Featured Musician: Paul Geremia

I used to frequent the forums of Weenie Campbell to expand my oeuvre of music beyond traditional country blues.

In my earlier days, I used to judge contemporary country blues artist by how they played songs I was familiar with.

My mindset used to limit me!

As I matured as a musician and as a listener, I became much more interested in artists that would play in the style, not just play slavish copies of source material. After all, all the country blues greats played regional and popular songs in their own style which led them to producing great music.

Paul Geremia is a player that really stands out to me as a living country blues artist. Using 12 strings, 6 strings, harmonica, and his voice, Paul always paints a picture through his work.

From crosses between Blind Boy Fuller’s Walking My Blues Away (part 2) and Thelonious Monk’s Blue Monk, to a cover of Robert Johnson’s Come In My Kitchen with Skip James-esque falsetto, Geremia was never afraid to experiment to push the genre.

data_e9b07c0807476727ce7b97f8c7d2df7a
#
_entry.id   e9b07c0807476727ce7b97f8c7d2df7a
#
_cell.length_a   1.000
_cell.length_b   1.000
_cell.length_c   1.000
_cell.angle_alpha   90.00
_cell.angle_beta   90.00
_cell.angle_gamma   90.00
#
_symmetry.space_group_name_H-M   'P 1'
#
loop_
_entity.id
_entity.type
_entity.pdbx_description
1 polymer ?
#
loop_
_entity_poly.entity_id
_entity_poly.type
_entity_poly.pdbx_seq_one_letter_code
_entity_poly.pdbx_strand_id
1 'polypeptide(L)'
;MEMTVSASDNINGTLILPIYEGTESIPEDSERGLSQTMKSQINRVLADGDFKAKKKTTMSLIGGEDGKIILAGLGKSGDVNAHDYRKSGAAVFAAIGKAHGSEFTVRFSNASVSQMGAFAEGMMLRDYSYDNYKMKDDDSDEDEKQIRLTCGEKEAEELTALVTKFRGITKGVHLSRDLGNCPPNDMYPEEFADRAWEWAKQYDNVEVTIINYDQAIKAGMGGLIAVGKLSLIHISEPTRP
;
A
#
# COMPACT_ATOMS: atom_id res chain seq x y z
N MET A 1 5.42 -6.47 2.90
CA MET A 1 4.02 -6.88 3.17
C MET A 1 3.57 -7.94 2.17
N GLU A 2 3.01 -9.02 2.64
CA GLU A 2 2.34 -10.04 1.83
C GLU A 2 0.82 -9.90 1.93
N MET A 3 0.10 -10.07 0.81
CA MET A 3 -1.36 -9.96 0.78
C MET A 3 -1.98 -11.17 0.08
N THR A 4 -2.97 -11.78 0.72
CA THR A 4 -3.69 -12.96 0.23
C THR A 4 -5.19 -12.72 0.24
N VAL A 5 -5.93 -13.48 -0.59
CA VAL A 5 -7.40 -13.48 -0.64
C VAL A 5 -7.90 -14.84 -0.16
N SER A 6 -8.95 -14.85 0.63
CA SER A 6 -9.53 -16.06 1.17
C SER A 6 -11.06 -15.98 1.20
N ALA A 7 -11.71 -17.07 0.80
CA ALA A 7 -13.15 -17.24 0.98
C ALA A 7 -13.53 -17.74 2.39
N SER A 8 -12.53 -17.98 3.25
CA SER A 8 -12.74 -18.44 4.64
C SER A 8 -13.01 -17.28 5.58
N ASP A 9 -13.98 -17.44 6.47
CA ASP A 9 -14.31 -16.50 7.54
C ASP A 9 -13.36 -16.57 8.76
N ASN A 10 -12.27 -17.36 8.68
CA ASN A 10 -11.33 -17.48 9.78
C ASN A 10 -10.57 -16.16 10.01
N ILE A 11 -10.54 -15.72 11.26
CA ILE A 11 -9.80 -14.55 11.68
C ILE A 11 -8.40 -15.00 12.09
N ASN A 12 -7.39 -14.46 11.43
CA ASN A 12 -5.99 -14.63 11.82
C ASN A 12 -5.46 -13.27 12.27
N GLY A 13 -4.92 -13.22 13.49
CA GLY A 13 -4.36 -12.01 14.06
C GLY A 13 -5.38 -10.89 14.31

Also, it’s important to note that Paul is one of the greatest exponents of playing the music of Blind Lemon Jefferson. A video of his version of Shuckin’ Sugar Blues is shown below.

In some ways, I think Geremia’s voice prepped me for later country music I listened to. He definitely had a great twang to his voice when he wanted.

Paul also hung out with Howling Wolf and Hubert Sumlin in his apartment! Check out the story here!

Unfortunately, Paul had a stroke in 2014, and his career is on hold. You can support him and his family at through this Paypal link. 

Country Blues Basics Part 9: How do I add melody to an alternating bass?

Melody is like an ornament on a house.

The ornament needs a foundation to shine and be framed. Rhythm is the foundation that allows melody to be comprehensible. 

The good news is that melody is simple to add over an alternating bass pattern. A basic alternating bass pattern is typically divided into 4 beats. Melody notes can only be played in between beats or at the same time as a beat.